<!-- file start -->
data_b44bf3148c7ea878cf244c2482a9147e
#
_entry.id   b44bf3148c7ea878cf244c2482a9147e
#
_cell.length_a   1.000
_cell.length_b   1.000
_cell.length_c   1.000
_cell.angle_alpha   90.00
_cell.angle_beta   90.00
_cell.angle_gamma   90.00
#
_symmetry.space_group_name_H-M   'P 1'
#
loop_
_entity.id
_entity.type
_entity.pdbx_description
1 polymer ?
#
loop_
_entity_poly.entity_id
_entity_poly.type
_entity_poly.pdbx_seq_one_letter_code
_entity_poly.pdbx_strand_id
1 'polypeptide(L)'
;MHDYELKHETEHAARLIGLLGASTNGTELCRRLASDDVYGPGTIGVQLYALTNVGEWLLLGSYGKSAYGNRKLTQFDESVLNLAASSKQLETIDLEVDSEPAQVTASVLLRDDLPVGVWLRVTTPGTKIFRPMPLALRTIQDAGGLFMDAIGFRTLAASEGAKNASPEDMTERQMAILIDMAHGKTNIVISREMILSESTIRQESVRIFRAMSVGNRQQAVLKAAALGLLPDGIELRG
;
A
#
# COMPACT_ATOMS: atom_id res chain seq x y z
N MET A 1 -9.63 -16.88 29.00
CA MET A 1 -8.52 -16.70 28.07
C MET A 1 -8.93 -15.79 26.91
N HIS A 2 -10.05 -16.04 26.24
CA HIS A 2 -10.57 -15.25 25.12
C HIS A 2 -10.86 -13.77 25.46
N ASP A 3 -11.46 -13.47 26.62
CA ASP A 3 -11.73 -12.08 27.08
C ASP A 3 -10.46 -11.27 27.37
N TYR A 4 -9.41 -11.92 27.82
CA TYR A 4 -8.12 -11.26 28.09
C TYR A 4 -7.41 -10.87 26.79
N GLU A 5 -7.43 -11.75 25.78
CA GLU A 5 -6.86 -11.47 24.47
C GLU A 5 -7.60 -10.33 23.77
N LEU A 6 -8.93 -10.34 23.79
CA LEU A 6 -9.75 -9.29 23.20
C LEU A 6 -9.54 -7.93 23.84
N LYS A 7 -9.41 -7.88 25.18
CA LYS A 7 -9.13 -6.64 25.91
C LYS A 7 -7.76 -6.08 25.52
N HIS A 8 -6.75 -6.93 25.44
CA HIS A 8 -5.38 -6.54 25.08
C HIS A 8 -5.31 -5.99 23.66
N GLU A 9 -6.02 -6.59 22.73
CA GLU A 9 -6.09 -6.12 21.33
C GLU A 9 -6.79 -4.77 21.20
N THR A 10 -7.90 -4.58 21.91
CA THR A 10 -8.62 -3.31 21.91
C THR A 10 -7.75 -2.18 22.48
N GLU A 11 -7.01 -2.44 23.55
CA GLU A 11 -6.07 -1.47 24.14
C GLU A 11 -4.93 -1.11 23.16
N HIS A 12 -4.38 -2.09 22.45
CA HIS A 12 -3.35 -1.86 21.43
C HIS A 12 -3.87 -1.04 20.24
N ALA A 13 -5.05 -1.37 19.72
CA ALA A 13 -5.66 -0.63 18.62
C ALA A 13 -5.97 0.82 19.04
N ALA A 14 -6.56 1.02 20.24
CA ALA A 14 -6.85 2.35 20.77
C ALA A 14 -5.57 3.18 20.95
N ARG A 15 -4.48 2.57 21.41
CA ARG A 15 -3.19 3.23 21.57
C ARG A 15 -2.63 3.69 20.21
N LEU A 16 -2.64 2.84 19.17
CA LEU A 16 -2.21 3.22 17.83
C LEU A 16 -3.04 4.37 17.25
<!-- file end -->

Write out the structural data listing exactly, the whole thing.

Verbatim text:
data_b44bf3148c7ea878cf244c2482a9147e
#
_entry.id   b44bf3148c7ea878cf244c2482a9147e
#
_cell.length_a   1.000
_cell.length_b   1.000
_cell.length_c   1.000
_cell.angle_alpha   90.00
_cell.angle_beta   90.00
_cell.angle_gamma   90.00
#
_symmetry.space_group_name_H-M   'P 1'
#
loop_
_entity.id
_entity.type
_entity.pdbx_description
1 polymer ?
#
loop_
_entity_poly.entity_id
_entity_poly.type
_entity_poly.pdbx_seq_one_letter_code
_entity_poly.pdbx_strand_id
1 'polypeptide(L)'
;MHDYELKHETEHAARLIGLLGASTNGTELCRRLASDDVYGPGTIGVQLYALTNVGEWLLLGSYGKSAYGNRKLTQFDESVLNLAASSKQLETIDLEVDSEPAQVTASVLLRDDLPVGVWLRVTTPGTKIFRPMPLALRTIQDAGGLFMDAIGFRTLAASEGAKNASPEDMTERQMAILIDMAHGKTNIVISREMILSESTIRQESVRIFRAMSVGNRQQAVLKAAALGLLPDGIELRG
;
A
#
# COMPACT_ATOMS: atom_id res chain seq x y z
N MET A 1 -9.63 -16.88 29.00
CA MET A 1 -8.52 -16.70 28.07
C MET A 1 -8.93 -15.79 26.91
N HIS A 2 -10.05 -16.04 26.24
CA HIS A 2 -10.57 -15.25 25.12
C HIS A 2 -10.86 -13.77 25.46
N ASP A 3 -11.46 -13.47 26.62
CA ASP A 3 -11.73 -12.08 27.08
C ASP A 3 -10.46 -11.27 27.37
N TYR A 4 -9.41 -11.92 27.82
CA TYR A 4 -8.12 -11.26 28.09
C TYR A 4 -7.41 -10.87 26.79
N GLU A 5 -7.43 -11.75 25.78
CA GLU A 5 -6.86 -11.47 24.47
C GLU A 5 -7.60 -10.33 23.77
N LEU A 6 -8.93 -10.34 23.79
CA LEU A 6 -9.75 -9.29 23.20
C LEU A 6 -9.54 -7.93 23.84
N LYS A 7 -9.41 -7.88 25.18
CA LYS A 7 -9.13 -6.64 25.91
C LYS A 7 -7.76 -6.08 25.52
N HIS A 8 -6.75 -6.93 25.44
CA HIS A 8 -5.38 -6.54 25.08
C HIS A 8 -5.31 -5.99 23.66
N GLU A 9 -6.02 -6.59 22.73
CA GLU A 9 -6.09 -6.12 21.33
C GLU A 9 -6.79 -4.77 21.20
N THR A 10 -7.90 -4.58 21.91
CA THR A 10 -8.62 -3.31 21.91
C THR A 10 -7.75 -2.18 22.48
N GLU A 11 -7.01 -2.44 23.55
CA GLU A 11 -6.07 -1.47 24.14
C GLU A 11 -4.93 -1.11 23.16
N HIS A 12 -4.38 -2.09 22.45
CA HIS A 12 -3.35 -1.86 21.43
C HIS A 12 -3.87 -1.04 20.24
N ALA A 13 -5.05 -1.37 19.72
CA ALA A 13 -5.66 -0.63 18.62
C ALA A 13 -5.97 0.82 19.04
N ALA A 14 -6.56 1.02 20.24
CA ALA A 14 -6.85 2.35 20.77
C ALA A 14 -5.57 3.18 20.95
N ARG A 15 -4.48 2.57 21.41
CA ARG A 15 -3.19 3.23 21.57
C ARG A 15 -2.63 3.69 20.21
N LEU A 16 -2.64 2.84 19.17
CA LEU A 16 -2.21 3.22 17.83
C LEU A 16 -3.04 4.37 17.25